Mysterious bright blue dogs spotted near an abandoned chemical plant in Russia

A PACK of dogs with blue coats have been seen roaming near an abandoned Russian chemical factory, leaving experts to question what happened to them.

Coronavirus: Cats and dogs 'may need vaccinating' says expert

Sign up for FREE for latest news plus tips to save money and the environment Invalid email

When you subscribe we will use the information you provide to send you these newsletters. Sometimes they'll include recommendations for other related newsletters or services we offer. Our Privacy Notice explains more about how we use your data, and your rights. You can unsubscribe at any time.

Viral pictures of dogs with blue coats were taken in Dzerzhinsk, 230 miles east of Moscow. Many are linking their colouring to a nearby chemical plant which has been unused since 2015.The dogs were seen near the factory which produced plexiglass and hydrocyanic acid before it went bankrupt in 2015.Animal experts are wondering if copper sulphate, which was stored on the site of the factory, has caused the dogs to turn various shades of blue.
Audrey Mislivets, bankruptcy manager of the chemical plant, told Russian news agency Sputnik: "Several years ago something similar happened when stray dogs got unnatural 'dyes'.

"Possibly they found the remains of some old chemicals and rolled in it, and possibly it was copper sulphate."

Animal experts have studied the dogs and say they have suffered no adverse side effects aside from the colour change. Municipal officers had permission to enter the grounds of the abandoned factory in order to determine what had happened to the animals.

Seven dogs were taken to the vets for examination. The veterinary centre director, Vladimir Groisman, told RBC: "The general analysis of the dog's blood and faeces showed normal levels for all of them, including their biochemistry."Groisman was sure that the dogs had likely been stained by chemical residues, he thought it was unlikely that the dogs had been painted.

READ MORE:Dog found hundreds of miles from home after being stolen twice

basic obedience training

Blue dog

Blue dogs spotted in Russia. (Image: Getty)

Blue dog

Some experts are concerned about the health of the dogs. (Image: Getty)Groisman assured that the dogs had been well fed and seemed alert. Two of the dogs have now been adopted and the rest will remain at the veterinary centre for a week.The photos of the blue dogs sparked health concerns from animal charities. Humane Society International said that they could be suffering from skin irritation and internal bleeding as a result of the exposure to toxic or harmful chemicals.The organisation has 12 million members globally. They have called on authorities across Russia to implement sterilisation and vaccination programs to protect the welfare of stray dogs like these.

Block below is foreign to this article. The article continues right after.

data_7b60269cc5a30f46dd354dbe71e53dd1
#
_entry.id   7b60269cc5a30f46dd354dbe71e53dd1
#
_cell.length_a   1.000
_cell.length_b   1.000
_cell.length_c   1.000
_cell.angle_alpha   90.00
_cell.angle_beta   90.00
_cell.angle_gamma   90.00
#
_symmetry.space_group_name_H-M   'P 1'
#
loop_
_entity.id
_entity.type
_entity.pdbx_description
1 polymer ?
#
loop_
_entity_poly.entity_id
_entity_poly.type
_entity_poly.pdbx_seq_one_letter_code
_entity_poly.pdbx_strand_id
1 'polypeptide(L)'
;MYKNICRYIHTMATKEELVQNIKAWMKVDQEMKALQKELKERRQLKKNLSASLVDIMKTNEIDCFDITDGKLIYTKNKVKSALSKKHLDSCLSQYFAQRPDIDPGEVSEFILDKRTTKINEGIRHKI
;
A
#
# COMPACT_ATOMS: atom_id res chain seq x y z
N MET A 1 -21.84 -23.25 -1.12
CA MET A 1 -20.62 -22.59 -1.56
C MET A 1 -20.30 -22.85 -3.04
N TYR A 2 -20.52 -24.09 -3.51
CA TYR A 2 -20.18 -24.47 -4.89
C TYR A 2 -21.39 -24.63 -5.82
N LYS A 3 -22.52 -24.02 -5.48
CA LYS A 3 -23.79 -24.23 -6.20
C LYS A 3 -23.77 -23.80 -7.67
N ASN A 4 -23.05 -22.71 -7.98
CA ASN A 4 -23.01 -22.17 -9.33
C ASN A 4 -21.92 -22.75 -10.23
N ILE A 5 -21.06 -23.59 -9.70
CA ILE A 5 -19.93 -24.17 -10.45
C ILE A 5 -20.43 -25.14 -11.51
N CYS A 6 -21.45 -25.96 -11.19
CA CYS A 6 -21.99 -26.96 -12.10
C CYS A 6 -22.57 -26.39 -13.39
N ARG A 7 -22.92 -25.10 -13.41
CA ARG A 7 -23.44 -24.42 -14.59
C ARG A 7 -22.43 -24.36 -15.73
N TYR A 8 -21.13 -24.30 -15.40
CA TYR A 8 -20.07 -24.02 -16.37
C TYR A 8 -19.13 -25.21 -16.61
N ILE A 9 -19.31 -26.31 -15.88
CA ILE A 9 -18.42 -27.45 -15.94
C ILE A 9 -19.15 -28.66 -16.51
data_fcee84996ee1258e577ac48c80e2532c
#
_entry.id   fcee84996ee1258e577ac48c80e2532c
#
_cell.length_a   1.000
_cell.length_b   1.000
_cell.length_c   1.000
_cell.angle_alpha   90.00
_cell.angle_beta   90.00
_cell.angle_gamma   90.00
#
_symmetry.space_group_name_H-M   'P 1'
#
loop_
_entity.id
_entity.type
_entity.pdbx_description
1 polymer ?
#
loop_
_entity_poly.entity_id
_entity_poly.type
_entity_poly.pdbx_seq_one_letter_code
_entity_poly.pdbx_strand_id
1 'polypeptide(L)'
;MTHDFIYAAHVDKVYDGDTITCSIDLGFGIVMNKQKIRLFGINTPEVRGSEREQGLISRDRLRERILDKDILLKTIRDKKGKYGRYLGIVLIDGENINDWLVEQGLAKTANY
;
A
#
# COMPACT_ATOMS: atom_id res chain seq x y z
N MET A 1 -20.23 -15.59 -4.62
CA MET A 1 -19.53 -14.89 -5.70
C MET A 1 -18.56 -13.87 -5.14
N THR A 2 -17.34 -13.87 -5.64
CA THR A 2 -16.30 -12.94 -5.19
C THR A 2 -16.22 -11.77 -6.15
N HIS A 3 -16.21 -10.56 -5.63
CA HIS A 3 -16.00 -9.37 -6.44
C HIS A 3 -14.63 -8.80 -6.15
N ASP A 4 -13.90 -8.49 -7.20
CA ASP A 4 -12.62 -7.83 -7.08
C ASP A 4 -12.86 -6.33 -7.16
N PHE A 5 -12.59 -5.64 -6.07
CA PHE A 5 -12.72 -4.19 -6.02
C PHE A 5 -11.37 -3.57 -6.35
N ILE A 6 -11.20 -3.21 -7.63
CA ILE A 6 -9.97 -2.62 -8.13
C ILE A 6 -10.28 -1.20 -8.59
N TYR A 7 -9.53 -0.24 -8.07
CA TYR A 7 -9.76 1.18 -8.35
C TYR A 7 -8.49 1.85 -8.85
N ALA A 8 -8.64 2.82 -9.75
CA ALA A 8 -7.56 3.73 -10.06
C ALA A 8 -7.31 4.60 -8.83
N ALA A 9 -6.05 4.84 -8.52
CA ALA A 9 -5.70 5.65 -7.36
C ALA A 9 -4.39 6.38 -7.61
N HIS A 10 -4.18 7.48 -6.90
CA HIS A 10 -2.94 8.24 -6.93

Kelly O'Meara, Humane Society International's Vice President, told Newsweek: "The unusual colouring could point to a myriad of animal welfare concerns.

Blue dogs

The dogs had been roaming near an unused chemical plant. (Image: Getty)

"This situation with street dogs living near an abandoned chemical plant in Dzerzhinsk, Russia, has shown very obvious welfare issues through the discolouration of their fur.

"The dye on their fur implies they have had direct contact or even ingestion of potentially toxic or harmful substances. This could result in painful skin burning, itching, internal bleeding and illness that could lead to death without veterinary intervention."

Be realistic. Unrealistic goals will only prevent you from growing. There are two common mistakes a dog owner can make that will slam the brakes hard on any potential progress you might be hoping for. First, the expectations we place on our dogs and ourselves. The misguided belief that your dog “should” be performing or responding at a certain predetermined level. Another mistake many owners make is having unrealistic assumptions. Many of us assume that our dog understands what we want and that he knows what we’re asking of him. As if that wasn’t bad enough, some of us assume that the dogs failure to perform means he’s either rebelling, stubborn, or just plain stupid.

Ms O'Meara said: "We hope in this case the source of the issue is identified and found to be benign, and the dogs' welfare is not compromised."DON'T MISSJosephine Jobert addresses ‘saddest day’ ahead of DIP final [TV]Carol Vorderman reacts to Anne Robinson Countdown announcement [TV]Ralf Little admits Death in Paradise season 10 had alternative ending [TV]

Blue dog

It is unlikely the dogs have been painted. (Image: Getty)Last month , experts voiced concerns over-dyeing pets after the BBC series Pooch Perfect sparked criticism. Dr Samantha Gaines said: "We do not believe animals should be painted or dyed for cosmetic reasons.

“Our pets are intelligent and sentient; treating them in this way sends out a worrying message that they are ours to objectify and treat as fashion accessories or toys.”

A spokesperson for the BBC show defended their decision to dye the dogs saying: “On set, we had an RSPCA approved Animal Welfare Consultant, a Grooming Consultant, and a Vet, to ensure that we put every precaution in place to keep the dogs safe and well. Every owner was asked if they were happy for their dogs to have some temporary colour put on them. The care and wellbeing of the dogs was of the utmost importance.”